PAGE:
Friday, June 7, 2013

A Look at the YAR Putter

In the past few months I had received a few inquiries from readers about the YAR Putter. Recently, friend of the blog Jeff Martin ( commented that he switched over to the YAR Putter and was impressed by its work. Then Geoff Mangum ( has given the YAR Putter his 'stamp of approval' as well.

This finally got me to start to check out the putter. I have not purchased one, but I plan on doing so in July.

As a serious golfer who has 'seen it all', I have come to trust my instincts when it comes to my perception about equipment. One of the advantages I have as an amateur is that I can really seek out the best in equipment and fitting techniques and implement those into my bag. I'm not bound by some equipment endorsement deal and having to play with inferior equipment. In fact, I was just discussing this with a PGA Tour veteran the other day who has hit the Wishon 919THI driver and told me how amazed he was by the driver as he hit it 25 yards further. But, he's tied to an endorsement contract and has to use his Taylor Made driver instead.

For me, I am always on the lookout for something different. Not just from an aesthetics standpoint, but how the equipment is engineered and what are the proposed advantages to the unique design. Here's a pic of the YAR putter and as you can see, it's very different from an aesthetics standpoint.

But, what about the actual design and what are the advantages to the design?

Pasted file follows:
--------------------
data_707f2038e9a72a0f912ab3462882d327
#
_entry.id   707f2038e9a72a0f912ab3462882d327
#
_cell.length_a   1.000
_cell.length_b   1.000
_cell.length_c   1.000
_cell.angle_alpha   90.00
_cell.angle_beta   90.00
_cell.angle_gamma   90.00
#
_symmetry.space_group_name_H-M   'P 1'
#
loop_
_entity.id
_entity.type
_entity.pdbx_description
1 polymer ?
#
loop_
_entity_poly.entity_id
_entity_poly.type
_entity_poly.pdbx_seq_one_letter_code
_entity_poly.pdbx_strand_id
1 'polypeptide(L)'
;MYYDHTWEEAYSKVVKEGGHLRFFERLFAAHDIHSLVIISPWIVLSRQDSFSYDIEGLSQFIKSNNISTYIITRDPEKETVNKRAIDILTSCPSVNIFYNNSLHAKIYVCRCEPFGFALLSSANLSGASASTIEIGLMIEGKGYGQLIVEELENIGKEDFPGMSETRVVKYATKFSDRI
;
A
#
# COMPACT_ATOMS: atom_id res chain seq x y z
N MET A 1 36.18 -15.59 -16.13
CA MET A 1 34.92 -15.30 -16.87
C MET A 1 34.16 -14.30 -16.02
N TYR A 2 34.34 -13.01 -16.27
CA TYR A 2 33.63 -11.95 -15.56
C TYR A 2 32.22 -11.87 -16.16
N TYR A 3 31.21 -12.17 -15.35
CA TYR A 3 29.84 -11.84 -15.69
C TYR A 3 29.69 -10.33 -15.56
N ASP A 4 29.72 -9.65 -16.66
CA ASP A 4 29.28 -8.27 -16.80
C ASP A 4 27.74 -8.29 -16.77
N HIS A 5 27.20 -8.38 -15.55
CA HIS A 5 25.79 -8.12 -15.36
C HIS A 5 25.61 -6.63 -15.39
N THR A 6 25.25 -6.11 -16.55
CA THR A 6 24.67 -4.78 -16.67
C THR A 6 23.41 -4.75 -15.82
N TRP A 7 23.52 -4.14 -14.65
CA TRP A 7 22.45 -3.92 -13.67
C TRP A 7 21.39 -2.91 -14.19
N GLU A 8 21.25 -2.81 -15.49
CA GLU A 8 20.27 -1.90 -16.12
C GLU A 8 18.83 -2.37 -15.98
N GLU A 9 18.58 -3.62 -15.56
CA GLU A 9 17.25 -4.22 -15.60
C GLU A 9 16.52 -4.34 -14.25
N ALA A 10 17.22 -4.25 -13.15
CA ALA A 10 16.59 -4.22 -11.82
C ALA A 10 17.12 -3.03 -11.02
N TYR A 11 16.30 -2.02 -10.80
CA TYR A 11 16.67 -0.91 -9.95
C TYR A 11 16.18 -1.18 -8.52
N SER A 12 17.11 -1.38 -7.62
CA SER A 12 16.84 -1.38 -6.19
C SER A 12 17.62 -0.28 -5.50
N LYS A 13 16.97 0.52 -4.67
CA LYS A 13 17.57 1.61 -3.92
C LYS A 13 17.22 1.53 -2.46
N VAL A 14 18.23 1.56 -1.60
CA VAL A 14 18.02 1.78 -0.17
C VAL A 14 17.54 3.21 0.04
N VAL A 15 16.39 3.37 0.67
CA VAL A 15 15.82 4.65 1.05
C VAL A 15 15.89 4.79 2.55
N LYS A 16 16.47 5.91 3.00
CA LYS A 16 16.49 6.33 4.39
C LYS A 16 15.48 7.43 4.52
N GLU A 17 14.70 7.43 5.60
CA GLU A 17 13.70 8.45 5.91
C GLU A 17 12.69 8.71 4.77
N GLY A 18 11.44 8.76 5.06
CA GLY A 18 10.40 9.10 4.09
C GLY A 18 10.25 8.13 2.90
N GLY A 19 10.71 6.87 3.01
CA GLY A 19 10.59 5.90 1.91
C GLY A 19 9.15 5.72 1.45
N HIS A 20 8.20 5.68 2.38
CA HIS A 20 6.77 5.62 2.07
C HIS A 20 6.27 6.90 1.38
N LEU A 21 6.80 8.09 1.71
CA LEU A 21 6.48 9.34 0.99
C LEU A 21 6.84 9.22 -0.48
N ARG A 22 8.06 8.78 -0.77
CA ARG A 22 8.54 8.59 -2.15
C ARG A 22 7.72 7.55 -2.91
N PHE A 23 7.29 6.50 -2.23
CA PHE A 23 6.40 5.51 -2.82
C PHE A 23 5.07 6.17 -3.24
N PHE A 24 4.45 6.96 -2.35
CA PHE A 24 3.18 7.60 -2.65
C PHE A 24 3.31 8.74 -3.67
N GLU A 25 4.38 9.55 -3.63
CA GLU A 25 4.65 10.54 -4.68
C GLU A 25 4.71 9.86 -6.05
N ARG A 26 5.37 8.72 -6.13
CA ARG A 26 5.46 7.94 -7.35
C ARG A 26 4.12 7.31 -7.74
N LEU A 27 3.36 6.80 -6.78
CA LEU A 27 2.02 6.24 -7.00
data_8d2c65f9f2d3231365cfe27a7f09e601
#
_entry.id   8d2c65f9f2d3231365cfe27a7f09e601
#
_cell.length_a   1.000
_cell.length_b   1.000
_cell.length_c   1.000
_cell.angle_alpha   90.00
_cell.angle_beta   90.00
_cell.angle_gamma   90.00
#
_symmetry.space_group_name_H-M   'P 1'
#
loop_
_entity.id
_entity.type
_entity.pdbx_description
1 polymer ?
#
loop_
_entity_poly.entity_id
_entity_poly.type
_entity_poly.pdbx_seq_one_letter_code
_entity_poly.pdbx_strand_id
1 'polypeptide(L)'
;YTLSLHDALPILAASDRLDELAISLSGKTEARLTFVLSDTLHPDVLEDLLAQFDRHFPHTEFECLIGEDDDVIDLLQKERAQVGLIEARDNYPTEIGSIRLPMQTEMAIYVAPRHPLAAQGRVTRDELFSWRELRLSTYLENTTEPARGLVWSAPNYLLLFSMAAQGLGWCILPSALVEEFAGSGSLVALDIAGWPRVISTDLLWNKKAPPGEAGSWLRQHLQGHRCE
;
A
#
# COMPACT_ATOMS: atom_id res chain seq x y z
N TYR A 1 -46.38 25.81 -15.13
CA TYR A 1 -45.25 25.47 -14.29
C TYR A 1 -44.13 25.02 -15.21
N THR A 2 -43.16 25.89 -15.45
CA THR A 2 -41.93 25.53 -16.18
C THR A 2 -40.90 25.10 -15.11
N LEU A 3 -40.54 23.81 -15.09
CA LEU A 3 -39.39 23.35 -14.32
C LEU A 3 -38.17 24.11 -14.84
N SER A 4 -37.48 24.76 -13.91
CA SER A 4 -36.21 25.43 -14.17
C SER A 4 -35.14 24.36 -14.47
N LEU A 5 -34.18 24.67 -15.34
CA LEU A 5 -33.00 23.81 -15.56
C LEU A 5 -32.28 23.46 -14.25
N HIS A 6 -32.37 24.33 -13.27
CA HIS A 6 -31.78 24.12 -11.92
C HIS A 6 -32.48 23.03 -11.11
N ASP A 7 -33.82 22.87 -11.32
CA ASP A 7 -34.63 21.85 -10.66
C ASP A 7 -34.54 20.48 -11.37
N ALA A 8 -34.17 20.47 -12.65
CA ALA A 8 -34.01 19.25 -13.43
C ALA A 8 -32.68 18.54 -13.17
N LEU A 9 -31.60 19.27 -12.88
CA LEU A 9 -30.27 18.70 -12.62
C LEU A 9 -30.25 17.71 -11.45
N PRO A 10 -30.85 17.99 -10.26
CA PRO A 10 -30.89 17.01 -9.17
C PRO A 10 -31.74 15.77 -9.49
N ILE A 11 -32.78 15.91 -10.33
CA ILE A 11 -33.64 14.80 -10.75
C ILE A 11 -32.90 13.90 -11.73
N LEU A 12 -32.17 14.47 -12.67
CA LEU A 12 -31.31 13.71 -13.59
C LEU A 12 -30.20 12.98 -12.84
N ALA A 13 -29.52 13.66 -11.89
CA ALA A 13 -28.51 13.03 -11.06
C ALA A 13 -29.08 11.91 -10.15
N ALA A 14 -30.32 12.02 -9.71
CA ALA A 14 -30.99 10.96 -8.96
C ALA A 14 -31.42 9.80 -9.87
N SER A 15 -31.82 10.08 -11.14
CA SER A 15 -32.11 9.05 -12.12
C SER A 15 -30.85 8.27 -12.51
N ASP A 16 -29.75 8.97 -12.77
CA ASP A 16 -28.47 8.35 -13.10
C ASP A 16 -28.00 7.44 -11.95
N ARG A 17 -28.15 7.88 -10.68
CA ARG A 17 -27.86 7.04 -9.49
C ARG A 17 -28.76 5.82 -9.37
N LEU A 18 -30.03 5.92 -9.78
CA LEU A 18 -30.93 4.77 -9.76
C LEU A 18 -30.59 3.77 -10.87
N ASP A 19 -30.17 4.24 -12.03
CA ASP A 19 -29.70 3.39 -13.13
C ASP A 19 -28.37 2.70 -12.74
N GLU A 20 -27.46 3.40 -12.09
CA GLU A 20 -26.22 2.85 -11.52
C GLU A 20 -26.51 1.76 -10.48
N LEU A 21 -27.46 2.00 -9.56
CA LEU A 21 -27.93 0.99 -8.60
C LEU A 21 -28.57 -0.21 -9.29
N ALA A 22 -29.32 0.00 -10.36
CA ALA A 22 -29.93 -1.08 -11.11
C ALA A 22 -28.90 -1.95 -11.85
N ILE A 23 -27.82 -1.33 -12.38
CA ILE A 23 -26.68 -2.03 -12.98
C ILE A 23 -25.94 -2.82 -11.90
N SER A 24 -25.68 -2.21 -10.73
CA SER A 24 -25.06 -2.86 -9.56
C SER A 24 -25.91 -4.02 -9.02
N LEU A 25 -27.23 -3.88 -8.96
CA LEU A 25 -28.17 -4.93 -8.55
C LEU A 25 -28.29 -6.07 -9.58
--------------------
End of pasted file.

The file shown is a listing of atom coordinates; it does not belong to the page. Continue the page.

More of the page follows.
From what I gather the main idea behind the YAR putter is that it does not have ANY Moment of Inertia (MOI) in the putter. The putter is designed by Dr. Essay Anne Vanderbilt; an aerospace engineer that who works for the Department of Defense designing air-frames for sophisticated aircraft. The way I view it now is that where most putter designs are concerned chiefly with being able to produce a 'better roll', the YAR putter is designed so the 'flight' of the clubhead path with be stable throughout a stroke, just like the flight of a B-2 Stealth Bomber.

Here's a Kelvin Miyahira video showing the stability of the putter head on a toe hit.

What this allows the golfer to do is to look at the hole while they are putting. The idea is that the putter head is stable while it is in motion and if the golfer mis-hits it, the putter head will remain stable on the mis-hit.

That's enough for me to give it a shot. You still have to aim the putter well enough and make the appropriate reads. But, your best putting will come when you are doing the best at optimizing your speed on your putts. It's currently being used by Aaron Baddeley. I will give an update when I receive mine.


No comments: